FAQ - Music Use
I want to use one of your artists music for my project. How does that work?
Music is considered an intellectual property and is protected by copyright law, so when you use music in an audio or audio/visual production, you need to get permission from the songwriters that wrote the song and their publishers (this is called a synchronization license) AND you need to obtain permission from the owner of the recording (this is called a master use license). If you do not obtain permission from both the writers/publishers and the master owner, and you use a copyrighted work, you are breaking the law.
How do I obtain a license?
To obtain a license, you need to contact the master recording owner and the songwriters/publishers for permission to use their song.
How do I know who the songwriters and publishers are for the song I want to use?
Music publishing can be complicated so a little bit of research is required in order to find the songwriters and publishers attached to any given track. ASCAP and BMI (the two largest performing rights organizations in the United States) have searchable repertoire databases that are accessible by the public.
To search the ASCAP database, follow this link: https://www.ascap.com/repertory
To search the BMI database, follow this link: http://repertoire.bmi.com/StartPage.aspx
How do I know who owns the master recording for the song I want to use?
If it is a self released project, the artist owns it, otherwise it belongs to a record label. You can ask us for clarification.
What does the license cover?
A license will allow you to use your desired song for your specific project, for a set amount/sum, for a certain amount of time. The license will also specify how the music can be used depending on how the project will be released (for example, a license may cover YouTube/online only, or if may include film, TV, and/or digital media uses, depending on the license).
How much does the license cost?
We understand that music can be expensive and so we are happy to work with you to find a budget that suits your project needs. If you are looking to use one of our cover songs, you will need to negotiate the cost of the synchronization license directly with the songwriters/publishers attached to the song. We explain how cover song uses work in detail below!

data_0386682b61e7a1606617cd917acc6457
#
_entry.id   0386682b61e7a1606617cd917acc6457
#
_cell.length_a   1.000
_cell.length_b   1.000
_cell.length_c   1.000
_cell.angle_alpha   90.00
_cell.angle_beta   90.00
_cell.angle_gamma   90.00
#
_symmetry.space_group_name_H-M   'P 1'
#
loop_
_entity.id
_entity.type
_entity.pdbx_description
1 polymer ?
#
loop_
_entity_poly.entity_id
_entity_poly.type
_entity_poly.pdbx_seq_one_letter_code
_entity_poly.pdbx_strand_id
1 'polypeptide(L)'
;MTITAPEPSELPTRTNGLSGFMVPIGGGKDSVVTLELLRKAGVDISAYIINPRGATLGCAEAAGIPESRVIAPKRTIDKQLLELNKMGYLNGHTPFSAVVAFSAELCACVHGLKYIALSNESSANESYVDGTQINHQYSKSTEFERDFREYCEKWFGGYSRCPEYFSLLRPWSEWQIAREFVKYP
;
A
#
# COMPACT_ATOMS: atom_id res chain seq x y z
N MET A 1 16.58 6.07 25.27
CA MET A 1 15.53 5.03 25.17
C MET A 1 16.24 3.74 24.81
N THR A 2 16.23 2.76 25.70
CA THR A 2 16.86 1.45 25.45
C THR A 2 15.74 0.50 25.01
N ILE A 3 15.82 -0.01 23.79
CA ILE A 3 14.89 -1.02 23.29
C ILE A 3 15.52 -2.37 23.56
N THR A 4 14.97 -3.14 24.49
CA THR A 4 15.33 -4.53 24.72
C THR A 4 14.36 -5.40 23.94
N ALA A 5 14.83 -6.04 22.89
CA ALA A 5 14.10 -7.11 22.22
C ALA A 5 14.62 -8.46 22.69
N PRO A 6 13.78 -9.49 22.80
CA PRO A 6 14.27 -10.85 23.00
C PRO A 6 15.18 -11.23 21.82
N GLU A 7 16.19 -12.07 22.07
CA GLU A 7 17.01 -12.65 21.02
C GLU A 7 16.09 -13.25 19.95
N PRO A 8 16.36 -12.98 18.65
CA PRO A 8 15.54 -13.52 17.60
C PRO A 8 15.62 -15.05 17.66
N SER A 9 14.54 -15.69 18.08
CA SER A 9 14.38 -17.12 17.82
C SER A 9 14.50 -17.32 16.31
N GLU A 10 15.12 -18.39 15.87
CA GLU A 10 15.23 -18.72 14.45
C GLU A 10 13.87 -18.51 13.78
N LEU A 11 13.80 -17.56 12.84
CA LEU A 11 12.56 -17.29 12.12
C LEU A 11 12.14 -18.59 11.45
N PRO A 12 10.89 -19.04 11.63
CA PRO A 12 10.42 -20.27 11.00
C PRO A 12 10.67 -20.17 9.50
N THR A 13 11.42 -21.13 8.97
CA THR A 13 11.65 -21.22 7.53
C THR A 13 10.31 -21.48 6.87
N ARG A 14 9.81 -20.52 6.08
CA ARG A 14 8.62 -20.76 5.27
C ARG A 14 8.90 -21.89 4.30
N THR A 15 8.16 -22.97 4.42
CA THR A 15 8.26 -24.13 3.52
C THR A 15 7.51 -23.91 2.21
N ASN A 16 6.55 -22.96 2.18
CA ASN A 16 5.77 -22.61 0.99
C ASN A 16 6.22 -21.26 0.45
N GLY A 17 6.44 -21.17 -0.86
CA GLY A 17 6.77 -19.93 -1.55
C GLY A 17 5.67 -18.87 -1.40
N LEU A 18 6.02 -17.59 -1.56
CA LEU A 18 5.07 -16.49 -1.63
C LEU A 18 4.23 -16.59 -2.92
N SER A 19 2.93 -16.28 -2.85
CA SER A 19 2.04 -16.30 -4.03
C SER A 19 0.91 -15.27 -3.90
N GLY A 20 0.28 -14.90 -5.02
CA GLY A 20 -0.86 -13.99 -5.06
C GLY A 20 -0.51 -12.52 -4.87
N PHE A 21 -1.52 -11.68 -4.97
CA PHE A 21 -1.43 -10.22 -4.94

How do I obtain a license to use an original song?
If you would like to use an original work by an artist, you can reach out to us using the contact form on this website and we can assist you in the licensing process.
How do I obtain a license to use a cover song?
To obtain a license to use a cover, you need to contact the publishers/songwriters who control the composition (in other words, the song) AND you will need to contact us using the contact form on the this website so that we can approve the use of the recording. Please bear in mind, that a cover song can be quite expensive as the artist who originally released the song is often a high profile musician. Fees for a cover song can be very expensive and permission to use the song is sometimes denied by the publishers/songwriters.
I obtained a license for my project, and now I want to use the same song for another project. Do I have to license the song again?
Yes, you need to obtain a new license. A synchronization/master use license is granted for a specific use in a specific project. If you want to use the same song in a different project, you will have to go back through the licensing process to get a new license that is specific to the new project.
What if I the cover song I want to use is a classic song?
If the song you want to use is very old (for example a Christmas hymn like “O Come, O Come Emmanuel”), the music may be in the public domain. This means that you will need to get permission from the master recording owner, but not from the songwriter/publisher. In the United States, songs enter the public domain 70 years after the last surviving author has died (in Canada, this happens after 50 years). To find out if a song is in the public domain, you will need to do a bit of research and resources such as the public domain information project may be a good place to start: https://www.pdinfo.com/public-domain-music-list.php